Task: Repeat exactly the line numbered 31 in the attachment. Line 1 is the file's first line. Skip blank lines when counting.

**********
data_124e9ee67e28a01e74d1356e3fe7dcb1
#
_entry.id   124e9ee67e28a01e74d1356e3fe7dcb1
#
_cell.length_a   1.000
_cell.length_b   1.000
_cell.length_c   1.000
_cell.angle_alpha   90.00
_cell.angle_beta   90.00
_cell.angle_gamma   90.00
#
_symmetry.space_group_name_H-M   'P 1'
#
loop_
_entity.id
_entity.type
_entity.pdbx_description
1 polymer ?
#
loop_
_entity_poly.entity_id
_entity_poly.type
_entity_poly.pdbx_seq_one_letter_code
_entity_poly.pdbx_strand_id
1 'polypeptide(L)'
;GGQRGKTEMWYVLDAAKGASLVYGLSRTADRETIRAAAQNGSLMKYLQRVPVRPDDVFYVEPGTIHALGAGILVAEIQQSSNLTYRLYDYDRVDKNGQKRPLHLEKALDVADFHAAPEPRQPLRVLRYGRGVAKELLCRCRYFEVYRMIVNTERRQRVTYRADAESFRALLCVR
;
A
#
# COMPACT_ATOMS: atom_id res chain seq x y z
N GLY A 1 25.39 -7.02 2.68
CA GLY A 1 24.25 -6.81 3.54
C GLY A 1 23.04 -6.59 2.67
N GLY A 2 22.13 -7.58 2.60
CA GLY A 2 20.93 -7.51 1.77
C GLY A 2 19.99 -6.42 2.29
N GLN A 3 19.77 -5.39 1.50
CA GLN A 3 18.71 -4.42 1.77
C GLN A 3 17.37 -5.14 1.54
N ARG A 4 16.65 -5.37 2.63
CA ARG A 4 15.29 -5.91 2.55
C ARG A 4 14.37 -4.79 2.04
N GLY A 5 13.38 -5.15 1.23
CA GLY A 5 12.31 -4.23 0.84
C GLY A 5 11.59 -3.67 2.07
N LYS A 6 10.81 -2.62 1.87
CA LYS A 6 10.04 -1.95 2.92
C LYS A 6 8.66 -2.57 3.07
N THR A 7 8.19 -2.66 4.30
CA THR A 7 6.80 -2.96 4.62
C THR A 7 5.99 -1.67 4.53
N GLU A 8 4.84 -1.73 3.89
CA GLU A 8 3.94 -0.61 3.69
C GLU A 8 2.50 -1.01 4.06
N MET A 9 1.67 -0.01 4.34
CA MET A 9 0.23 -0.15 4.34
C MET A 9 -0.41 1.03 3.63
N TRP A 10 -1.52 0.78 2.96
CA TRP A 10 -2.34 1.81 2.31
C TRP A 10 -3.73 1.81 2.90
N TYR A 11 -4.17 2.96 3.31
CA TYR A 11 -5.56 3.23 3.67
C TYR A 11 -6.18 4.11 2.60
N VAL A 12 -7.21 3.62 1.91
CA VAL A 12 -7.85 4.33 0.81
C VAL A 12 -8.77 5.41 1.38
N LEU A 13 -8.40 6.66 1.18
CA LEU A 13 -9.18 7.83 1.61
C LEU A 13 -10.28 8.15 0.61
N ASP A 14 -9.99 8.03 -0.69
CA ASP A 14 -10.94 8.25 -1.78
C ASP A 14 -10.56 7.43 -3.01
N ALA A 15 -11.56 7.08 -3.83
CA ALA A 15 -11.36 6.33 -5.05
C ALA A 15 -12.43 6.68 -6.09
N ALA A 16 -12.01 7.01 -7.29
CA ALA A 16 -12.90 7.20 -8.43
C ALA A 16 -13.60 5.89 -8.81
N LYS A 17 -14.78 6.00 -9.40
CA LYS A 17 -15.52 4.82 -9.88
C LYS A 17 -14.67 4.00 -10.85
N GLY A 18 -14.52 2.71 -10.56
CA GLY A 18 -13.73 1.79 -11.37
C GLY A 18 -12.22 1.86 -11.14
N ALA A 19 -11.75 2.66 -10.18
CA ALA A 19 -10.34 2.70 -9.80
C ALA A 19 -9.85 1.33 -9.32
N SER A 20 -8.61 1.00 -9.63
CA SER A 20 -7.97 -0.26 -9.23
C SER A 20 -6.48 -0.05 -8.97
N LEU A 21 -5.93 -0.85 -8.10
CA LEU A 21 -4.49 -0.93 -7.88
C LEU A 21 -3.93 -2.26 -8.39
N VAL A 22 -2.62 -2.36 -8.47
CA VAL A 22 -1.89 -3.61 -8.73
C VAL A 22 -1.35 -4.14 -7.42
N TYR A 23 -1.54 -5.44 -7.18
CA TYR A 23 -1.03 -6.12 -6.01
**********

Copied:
N GLY A 1 25.39 -7.02 2.68